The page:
J. Salza: Actually, Jesus does say in Matthew 18:15-18 that the Church is the final authority. Jesus says “take him to the Church” to resolve the issue. What Church? The Church that Jesus builds upon the rock of Peter. Jesus uses the same word (Greek, ecclesia) in Matthew 18 as He does in Matthew 16, the only two times Jesus uses the word ecclesia. Jesus doesn’t say “take him to the Scriptures.” Of course, God is the final authority, but He has invested the Church with His authority, by conferring the keys of authority to Peter. By requiring us to “take him to the Church,” Jesus must have intended a visible, hierarchical body that can render doctrinal and disciplinary judgments. He could not have meant thousands of differing factions and splintered sects. Otherwise, His directive would not make any sense.
Wayne: I hope that helps to also answer your question regarding where in scripture it says a true disciple is led by scripture. If not, just read any of the Gospels and you will note that Jesus uses scripture often…even as he was being tempted by satan. In Luke 6:40 I believe that Jesus wants me to be more like Him, and I know from His own words that I should learn from the scriptures.
J. Salza: Just because Jesus uses Scripture at times does not mean that Scripture is the only authority for Christians. In fact, Jesus never commanded any of His apostles to write anything down, and only five of the original apostles chose to write. Does this mean the other apostles were less obedient, or have less to say about Jesus? I don’t think so. Further, when Jesus was tempted in Matt. 4:1-11, He was not giving a definitive teaching on the formal sufficiency of Scripture. He was resisting temptation. The fact that the devil incorrectly interprets Psalm 91:11-12 in his efforts to tempt Jesus demonstrate that we need a properly appointed authority to interpret the Scriptures for us.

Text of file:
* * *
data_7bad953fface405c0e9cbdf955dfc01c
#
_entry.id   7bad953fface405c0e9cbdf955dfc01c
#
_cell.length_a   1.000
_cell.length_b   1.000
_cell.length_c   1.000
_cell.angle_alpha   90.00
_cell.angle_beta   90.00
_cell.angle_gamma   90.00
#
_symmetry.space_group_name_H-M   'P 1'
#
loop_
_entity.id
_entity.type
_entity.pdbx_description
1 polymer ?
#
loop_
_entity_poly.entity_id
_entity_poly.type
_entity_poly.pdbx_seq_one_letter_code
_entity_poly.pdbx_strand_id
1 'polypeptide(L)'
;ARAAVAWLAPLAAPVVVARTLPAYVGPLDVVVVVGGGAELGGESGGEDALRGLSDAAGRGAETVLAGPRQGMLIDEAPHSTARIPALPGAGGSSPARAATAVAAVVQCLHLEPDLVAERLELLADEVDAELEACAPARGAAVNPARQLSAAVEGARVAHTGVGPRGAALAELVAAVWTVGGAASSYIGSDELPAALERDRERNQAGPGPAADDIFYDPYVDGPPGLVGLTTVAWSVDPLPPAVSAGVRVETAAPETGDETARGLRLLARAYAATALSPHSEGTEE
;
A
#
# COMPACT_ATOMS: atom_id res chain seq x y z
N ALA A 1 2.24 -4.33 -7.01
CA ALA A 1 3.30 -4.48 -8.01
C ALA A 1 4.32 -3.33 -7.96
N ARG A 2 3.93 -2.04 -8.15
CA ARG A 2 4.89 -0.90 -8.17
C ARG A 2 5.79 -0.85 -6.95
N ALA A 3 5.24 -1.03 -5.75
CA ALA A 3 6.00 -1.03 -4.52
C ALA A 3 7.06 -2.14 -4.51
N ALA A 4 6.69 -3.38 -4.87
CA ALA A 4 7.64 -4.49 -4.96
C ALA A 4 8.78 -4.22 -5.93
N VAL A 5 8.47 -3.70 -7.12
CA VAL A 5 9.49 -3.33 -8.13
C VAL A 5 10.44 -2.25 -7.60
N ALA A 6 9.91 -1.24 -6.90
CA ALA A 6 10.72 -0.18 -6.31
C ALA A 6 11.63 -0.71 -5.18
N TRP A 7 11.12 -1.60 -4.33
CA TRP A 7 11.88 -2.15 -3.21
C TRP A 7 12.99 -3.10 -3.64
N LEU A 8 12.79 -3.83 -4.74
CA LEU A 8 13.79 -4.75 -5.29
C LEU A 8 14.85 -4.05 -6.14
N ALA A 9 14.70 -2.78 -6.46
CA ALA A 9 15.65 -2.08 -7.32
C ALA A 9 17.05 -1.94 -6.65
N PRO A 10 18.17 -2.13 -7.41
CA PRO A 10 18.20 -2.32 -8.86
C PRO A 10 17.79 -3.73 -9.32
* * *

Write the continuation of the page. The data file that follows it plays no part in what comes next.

Wayne: John, I am deeply troubled at your mention of “our new Holy Father” and “the early fathers”. Just the fact that the Catholic church teaches people to call someone father (or even more, Holy Father) other than God leads me to think “the early fathers” did have it all wrong. As “a 21st century Westerner” I have freedom from any particular church influence. This is not to say that makes me right or wrong about anything. But if someone claims to be of God yet teaches things contrary to what God Himself taught us while he walked among us, I would have to steer clear of their teachings and cling to Christ’s. Christ said “And call no [man] your father upon the earth: for one is your Father, which is in heaven.” (Matthew 23:9). Actually it may be good to read Matthew 23:5-10 to put that into context. Also, no man is Holy. Can a man even be good? Mat 19:17 “…Why callest thou me good?[there is] none good but one, [that is], God…”